Little Anna Morandi started out modestly, headed for the traditional domestic lifestyle that most young girls were groomed for. Her parents had the means to send her to a school where she studied art. She took to sketching and painting and did well. Along the way, she ran into her future in the form of Giovanni Manzolini, also a talented artist and aiming for the medical profession. They fell in love, became childhood sweethearts, and got married. She was 20 and he was 24. After five years of marriage, she was the mother of six children. He had become a professor of anatomy at the university of Bologna and due to his own natural artistic ability was one of the founders of ceroplastics, the art of using wax models to teach anatomy. It seemed to happen quite naturally; she simply learned everything he knew about crafting such models and worked alongside of him at the university as an assistant lecturer. Again, this was in an age when women didn't do such things. They could paint and did, write and did, make music and did. But in order to do what she did, Anna had to dissect cadavers so she could model the anatomy correctly. By her own count she dissected about one-thousand cadavers in the course of her career. Husband and wife worked as a team for years and their reputation for turning out quality spread. I have seen no estimate of the number of ceroplatic models they turned out together or she, by herself, after her husband died. My guess is several hundred, spread throughout Europe as their reputation grew.


Her works ranged from the simple but useful the model of the hands and the human ear, as shown here (l & r).





to the incredibly complex:


The text that accompanies this image on the website of the Science Museum in Bologna says:
Fetus with umbilical cord and placenta attached. Wax, 55 x 44 cm [c. 22 x 17 inches]. This is a full-term fetus in which part of the anterior abdominal wall has been cut away to show the origins of the umbilical vessels, continuing out to display the umbilical cord and the placenta on the right. A portion of the amniotic membrane has been sectioned to show the vascular network of the placenta.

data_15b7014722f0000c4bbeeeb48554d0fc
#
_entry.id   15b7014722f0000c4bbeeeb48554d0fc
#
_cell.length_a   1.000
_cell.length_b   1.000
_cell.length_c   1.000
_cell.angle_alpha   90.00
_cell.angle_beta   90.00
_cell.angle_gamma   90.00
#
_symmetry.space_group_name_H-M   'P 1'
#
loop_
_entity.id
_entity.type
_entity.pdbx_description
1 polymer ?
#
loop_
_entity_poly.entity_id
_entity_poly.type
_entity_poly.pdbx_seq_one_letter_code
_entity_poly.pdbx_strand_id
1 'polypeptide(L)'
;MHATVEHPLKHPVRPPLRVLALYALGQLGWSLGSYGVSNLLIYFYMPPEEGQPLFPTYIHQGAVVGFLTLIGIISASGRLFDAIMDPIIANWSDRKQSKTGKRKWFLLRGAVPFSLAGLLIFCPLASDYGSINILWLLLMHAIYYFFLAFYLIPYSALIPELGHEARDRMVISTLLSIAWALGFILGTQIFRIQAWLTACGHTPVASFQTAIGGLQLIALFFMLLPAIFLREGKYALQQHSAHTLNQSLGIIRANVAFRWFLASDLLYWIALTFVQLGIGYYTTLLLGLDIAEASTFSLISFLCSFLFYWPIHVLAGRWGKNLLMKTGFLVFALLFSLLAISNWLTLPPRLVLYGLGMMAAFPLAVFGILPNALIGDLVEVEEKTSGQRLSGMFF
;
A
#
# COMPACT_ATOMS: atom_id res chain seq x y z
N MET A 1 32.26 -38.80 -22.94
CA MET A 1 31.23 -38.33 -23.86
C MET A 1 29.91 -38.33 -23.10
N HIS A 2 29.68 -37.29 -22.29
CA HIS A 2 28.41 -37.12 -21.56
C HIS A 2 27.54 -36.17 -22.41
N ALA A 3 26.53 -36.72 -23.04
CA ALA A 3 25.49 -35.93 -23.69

Anna's husband died from TB in 1755 at age 45. She was left with little means of support. The University of Bologna had to bend the rules, but she now became Lecturer in Anatomy at the university, a prestigious position, under her own name. She kept at her ceroplastics and became the most sought-after such provider in Europe of these absolutely essential tools for medical schools. Her work became the archetype of such models and the forerunners of those used even today. She received offers from other universities but turned them down. She stayed in Bologna and held lectures on anatomy, not just to doctors but to curious grand tourists as well. She imparted expert knowledge of anatomy derived from years of experience. And she was full of stories of how she or she and her husband had, for example, discovered several previously unknown anatomical parts, including the termination of the oblique muscle of the eye. She was the first person to reproduce minute body parts in wax, including capillary vessels and nerves, and her work was so skillful that, by many accounts, onlookers found themselves asking "Is that a model or the real thing?"

She certainly didn't get rich. In 1769, five years before her death, she had to sell everything. She had spent every cent on her life's
work
her books, her tools, and whatever models she had kept. It all went. The gentleman who bought the collection promised he would take care of it and provided her with a monthly stipend to live on as well as a place to live. He apparently kept his word, because at least that collection has found its way back, after 250 years, to the Anatomical Museum of the University of Bologna. The museum, itself, has a